Many business owners want to protect their company by carrying the necessary insurance policies, whether it be General Liability, Commercial Auto, Property Insurance, Inland Marine Insurance, or Workers Compensation Insurance. For start-up or small business owners, it can be overwhelming to have to pay the premium in full.

Some business owners may not know that finance companies are available to help lessen the financial burden. Finance companies work the same way as credit cards; they will pay the entire premium up-front and you will pay the finance company a down payment, as well as monthly payments with an interest rate that depends on the size of the loan. You can pay off the entirety of the loan at any point in time without having to pay the interest that would have accrued later in the year. For renewed policies, the interest rate or down payment may increase depending on your previous payment history.

An insurance broker can help set you up with the finance company and finance agreement that will best fit your needs.

Tuesday, January 24, 2012

What is a certificate of insurance (COI) and why am I being asked to provide one?

A certificate of insurance is a document issued by an insurance company/broker that is used to verify the existence of insurance coverage under specific conditions granted to listed individuals. More specifically, the document lists the effective date of the policy, the type of insurance coverage purchased, and the types and dollar amount of applicable liability (Definition from Investopedia).

If you are being contracted to perform a job (i.e. construction, plumbing, etc.) you may be asked to provide a certificate of insurance. This will prove to your client that you are covered in the event of an incident or claim. Depending on the type of job you are providing, the client will ask for proof of various policies. The two most common policies that are required are General Liability Insurance and Workers’ Compensation Insurance. Proof of General Liability will show that you are insured in case any damages arise from the work you provided to the client. The client is interested in Workers’ Compensation insurance in case any of your employees are hurt on the job on their property.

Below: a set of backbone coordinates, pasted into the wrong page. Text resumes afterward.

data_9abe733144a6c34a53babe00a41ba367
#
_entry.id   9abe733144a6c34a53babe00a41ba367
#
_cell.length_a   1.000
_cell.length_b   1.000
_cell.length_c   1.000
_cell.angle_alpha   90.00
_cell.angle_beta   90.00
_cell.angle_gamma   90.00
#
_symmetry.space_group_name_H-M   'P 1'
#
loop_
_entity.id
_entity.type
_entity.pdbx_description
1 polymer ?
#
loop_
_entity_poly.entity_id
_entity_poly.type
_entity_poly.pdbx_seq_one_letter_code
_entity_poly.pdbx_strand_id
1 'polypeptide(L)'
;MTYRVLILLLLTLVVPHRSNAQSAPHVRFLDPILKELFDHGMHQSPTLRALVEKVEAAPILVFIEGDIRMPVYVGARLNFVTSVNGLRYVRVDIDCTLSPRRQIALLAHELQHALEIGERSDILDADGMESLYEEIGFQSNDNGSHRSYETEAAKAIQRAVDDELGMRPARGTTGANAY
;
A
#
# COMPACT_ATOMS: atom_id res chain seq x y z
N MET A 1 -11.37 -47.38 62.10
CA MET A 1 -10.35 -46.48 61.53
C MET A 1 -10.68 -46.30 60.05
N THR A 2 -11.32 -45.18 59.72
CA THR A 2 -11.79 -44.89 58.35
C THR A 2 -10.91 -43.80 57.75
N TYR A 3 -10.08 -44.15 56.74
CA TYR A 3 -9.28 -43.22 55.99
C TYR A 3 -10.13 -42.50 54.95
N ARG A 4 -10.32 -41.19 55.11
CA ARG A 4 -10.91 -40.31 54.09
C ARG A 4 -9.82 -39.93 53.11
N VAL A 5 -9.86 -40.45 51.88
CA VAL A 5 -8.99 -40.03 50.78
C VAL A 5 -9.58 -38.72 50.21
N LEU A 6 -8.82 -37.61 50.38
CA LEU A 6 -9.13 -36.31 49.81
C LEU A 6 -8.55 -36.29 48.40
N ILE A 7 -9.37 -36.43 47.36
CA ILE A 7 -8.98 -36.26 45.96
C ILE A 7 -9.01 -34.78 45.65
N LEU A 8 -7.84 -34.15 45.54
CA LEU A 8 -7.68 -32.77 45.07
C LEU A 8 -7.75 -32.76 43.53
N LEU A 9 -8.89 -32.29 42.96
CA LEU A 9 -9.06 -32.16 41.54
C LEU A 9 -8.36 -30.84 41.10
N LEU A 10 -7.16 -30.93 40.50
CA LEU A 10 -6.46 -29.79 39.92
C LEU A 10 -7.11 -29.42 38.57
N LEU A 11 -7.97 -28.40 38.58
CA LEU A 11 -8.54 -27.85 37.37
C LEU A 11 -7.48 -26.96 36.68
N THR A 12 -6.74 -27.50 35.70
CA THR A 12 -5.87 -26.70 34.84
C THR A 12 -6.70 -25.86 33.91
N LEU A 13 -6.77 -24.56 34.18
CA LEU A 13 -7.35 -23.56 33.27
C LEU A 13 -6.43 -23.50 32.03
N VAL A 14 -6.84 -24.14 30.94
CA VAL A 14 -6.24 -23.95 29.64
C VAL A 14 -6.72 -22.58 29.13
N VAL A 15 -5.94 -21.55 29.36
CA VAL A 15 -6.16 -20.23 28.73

In addition to a certificate of insurance, you may also be asked for various endorsements including Additional Insured (AI), Waiver of Subrogation, Loss Payee, just to name a few. Additional Insured endorsements are the most common; a client may ask to be “named as additional insured”. This means that the company you are working for will be covered in the event of a claim occurring from your work. Insurance carriers can either provide a Blanket Additional Insured endorsement, which covers any client noted on a certificate of insurance, or a Specific Additional Insured endorsement, which will name the specific company on the endorsement itself.

Monday, January 16, 2012

Reasons to Use an Insurance Broker

CONNECTIONS: Brokers have access to many different insurance carriers and they can shop around for the lowest price. Carriers know that brokers are shopping around with many other carriers so they try to offer the most competitive quotes. Insurance carriers will offer brokers lower rates so they will refer more business.
KNOWLEDGE: Brokers are licensed professionals who know and understand the insurance industry 100%. They know the pros and cons of each policy and exactly what policies and coverage you need to protect your company. 

SERVICE: Brokers work to understand your specific needs and can help you decide which policies are best for your company. If you are unhappy with your insurance carrier, your policies can be easily moved since the broker is not dedicated to any specific carrier.

PRIORITIES: Big insurance companies can be hard to get a hold of, insurance brokers are dedicated to customer service and client relations. You are a broker’s top priority.